Oil prices were supported after OPEC and non-OPEC producers agreed on a modest increase in production from next month, without announcing a clear target for the output increase, leaving traders guessing how much more will actually be pumped.

OPEC and non-OPEC said in their statement that they would raise supply by returning to 100 percent compliance with previously agreed output cuts, after months of underproduction.

“In reality, there aren’t many countries that can raise outputs, with only Saudi Arabia having the capacity to flexibly increase the output. But if Saudis alone increase outputs sharply, they could face backlash from some other countries,” said Tatsufumi Okoshi, senior commodity economist at Nomura Securities.

“So markets seem to be sceptical how much Saudi can increase. We could see some profit-taking after last week’s gains but the market will be supported. The next focus will be on the size of output increase by Saudis in July,” he added.

U.S. crude futures traded at $68.36 per barrel, down 0.3 percent for the day after Friday’s 4.6 percent rally.

International benchmark Brent fell 2.0 percent, however, to $74.08 per barrel, giving up more than a half of their gains made on Friday.

In the currency market, the euro held firm at $1.1656 , bouncing back after hitting an 11-month low of $1.1508 on Thursday.

The euro climbed on Friday as traders were encouraged by improved regional economic growth data and new assurances by Italian politicians that their nation would not leave the single currency.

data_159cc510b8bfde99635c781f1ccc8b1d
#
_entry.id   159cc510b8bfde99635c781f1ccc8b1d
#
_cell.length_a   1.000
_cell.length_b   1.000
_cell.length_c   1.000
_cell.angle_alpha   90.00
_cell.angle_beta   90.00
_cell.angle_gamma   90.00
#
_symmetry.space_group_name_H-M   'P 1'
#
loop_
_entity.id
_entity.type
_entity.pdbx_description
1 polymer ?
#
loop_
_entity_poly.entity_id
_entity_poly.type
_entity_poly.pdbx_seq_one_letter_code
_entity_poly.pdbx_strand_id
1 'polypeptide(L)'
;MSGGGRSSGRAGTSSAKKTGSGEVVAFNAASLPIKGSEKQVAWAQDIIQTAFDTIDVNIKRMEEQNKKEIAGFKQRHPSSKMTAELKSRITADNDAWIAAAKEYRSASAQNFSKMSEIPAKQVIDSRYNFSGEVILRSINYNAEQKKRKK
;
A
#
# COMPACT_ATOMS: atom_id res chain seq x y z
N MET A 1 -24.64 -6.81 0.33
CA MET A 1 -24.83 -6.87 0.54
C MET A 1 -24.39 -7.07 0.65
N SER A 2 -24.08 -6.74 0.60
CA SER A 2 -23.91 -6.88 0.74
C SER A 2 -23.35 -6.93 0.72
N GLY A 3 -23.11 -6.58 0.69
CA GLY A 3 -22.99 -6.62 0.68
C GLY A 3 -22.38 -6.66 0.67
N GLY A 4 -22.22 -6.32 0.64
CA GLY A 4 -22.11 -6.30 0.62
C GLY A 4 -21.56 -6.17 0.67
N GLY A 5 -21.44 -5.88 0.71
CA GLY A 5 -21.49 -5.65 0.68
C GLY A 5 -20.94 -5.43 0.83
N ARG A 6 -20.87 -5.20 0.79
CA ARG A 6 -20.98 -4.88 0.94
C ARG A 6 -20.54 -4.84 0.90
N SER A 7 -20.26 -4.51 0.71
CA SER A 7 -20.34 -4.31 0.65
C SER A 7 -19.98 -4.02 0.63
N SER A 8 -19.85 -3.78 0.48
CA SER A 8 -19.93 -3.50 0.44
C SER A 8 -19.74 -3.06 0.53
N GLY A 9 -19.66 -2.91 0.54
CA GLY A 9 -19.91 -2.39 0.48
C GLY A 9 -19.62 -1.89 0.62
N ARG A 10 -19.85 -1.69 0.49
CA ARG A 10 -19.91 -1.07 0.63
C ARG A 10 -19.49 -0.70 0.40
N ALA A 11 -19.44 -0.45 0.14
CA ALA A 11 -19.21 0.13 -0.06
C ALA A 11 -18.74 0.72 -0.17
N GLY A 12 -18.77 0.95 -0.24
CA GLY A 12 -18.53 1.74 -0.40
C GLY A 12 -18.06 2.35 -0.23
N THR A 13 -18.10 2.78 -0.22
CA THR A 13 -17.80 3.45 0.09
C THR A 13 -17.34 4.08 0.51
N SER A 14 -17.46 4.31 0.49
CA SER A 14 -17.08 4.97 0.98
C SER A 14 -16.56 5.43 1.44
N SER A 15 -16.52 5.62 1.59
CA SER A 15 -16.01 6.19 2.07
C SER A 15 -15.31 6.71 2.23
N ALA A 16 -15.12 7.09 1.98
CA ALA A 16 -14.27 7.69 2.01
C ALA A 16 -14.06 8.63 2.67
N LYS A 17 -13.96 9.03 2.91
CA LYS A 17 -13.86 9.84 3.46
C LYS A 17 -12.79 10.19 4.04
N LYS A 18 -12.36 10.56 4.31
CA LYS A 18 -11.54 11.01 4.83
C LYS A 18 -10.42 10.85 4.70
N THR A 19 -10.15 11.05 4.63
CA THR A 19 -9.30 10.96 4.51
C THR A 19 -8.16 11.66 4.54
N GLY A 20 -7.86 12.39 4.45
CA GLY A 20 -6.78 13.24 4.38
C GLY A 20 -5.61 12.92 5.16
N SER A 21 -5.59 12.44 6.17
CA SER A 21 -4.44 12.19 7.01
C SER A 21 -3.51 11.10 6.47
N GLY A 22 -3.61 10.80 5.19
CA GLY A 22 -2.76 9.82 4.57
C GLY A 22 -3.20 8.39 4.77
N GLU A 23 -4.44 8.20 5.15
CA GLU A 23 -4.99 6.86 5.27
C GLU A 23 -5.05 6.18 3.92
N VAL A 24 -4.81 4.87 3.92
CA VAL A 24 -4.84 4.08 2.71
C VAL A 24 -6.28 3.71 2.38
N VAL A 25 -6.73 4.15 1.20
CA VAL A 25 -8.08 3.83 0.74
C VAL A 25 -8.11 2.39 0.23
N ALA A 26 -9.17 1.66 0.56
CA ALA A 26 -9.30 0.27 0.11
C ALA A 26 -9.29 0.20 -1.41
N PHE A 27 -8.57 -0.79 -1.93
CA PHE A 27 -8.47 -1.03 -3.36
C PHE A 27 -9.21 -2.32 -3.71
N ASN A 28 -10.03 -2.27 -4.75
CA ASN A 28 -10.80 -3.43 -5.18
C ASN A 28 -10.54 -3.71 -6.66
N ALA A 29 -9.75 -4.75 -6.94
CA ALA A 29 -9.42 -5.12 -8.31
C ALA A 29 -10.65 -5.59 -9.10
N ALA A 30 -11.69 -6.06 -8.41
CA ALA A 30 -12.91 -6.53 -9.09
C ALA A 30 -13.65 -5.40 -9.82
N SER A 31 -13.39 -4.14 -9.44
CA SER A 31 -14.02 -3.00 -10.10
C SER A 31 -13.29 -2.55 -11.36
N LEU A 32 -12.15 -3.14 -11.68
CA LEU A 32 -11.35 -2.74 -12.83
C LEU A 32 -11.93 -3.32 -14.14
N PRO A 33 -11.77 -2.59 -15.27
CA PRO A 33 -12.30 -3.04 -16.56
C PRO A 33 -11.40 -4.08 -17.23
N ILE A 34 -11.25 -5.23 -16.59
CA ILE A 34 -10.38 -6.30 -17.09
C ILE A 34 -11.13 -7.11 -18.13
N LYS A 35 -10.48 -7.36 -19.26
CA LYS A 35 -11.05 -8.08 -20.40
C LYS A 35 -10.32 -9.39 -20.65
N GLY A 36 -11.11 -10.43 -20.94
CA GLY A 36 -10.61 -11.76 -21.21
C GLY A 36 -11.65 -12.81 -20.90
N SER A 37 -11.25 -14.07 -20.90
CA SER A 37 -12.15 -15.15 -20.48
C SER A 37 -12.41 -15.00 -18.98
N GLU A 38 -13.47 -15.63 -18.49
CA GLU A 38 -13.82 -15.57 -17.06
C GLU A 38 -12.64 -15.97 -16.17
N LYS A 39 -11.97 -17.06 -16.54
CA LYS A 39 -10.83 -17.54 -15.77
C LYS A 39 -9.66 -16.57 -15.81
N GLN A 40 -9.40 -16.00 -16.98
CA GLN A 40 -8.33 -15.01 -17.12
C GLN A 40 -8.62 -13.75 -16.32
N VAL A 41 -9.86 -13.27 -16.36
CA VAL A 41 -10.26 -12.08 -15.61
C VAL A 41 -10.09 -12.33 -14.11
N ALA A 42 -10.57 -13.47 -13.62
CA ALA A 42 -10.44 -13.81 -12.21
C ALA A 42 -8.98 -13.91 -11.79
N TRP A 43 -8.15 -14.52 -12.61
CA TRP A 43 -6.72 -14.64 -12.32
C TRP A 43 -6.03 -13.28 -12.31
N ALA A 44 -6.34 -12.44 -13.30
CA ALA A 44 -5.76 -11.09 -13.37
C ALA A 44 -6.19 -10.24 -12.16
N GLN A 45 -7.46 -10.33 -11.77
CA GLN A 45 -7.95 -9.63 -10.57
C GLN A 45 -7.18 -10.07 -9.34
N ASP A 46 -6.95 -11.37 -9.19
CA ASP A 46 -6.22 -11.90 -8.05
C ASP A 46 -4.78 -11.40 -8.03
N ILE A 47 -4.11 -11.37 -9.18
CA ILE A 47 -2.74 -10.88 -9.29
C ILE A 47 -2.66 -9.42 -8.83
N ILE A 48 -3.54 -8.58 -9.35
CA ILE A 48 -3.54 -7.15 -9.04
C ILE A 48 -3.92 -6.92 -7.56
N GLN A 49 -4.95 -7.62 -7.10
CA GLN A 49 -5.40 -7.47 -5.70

Business activity in Germany and France, the euro zone’s top two economies, picked up in June despite trade tensions between Europe and the United States, IHS Markit data showed.

The dollar fell 0.4 percent to 109.50 yen, hitting its lowest levels in two weeks as the yen firmed on concerns about global trade frictions.

The Turkish lira gained by up to 1.6 percent on expectations of a stable government after Tayyip Erdogan and his ruling AK Party claimed victory in Turkey’s presidential and parliamentary polls on Sunday.

But his victory kept alive worries about inflation and the central bank’s independence given Erdogan’s recent comments suggesting he wants to take greater control of monetary policy.

The lira last traded at 4.6500 to the dollar, up 0.5 percent from 4.6625 at the end of last week, but off the day’s high hit earlier of 4.5870.

Bitcoin steadied after hitting seven-month lows during the weekend as the security of cryptocurrency exchange operators came under more scrutiny.

The digital money fell to as low as $5,780 and last stood at $6,155.

CEO/Founder Investors King Ltd, a foreign exchange research analyst, contributing author on New York-based Talk Markets and Investing.com, with over a decade experience in the global financial markets.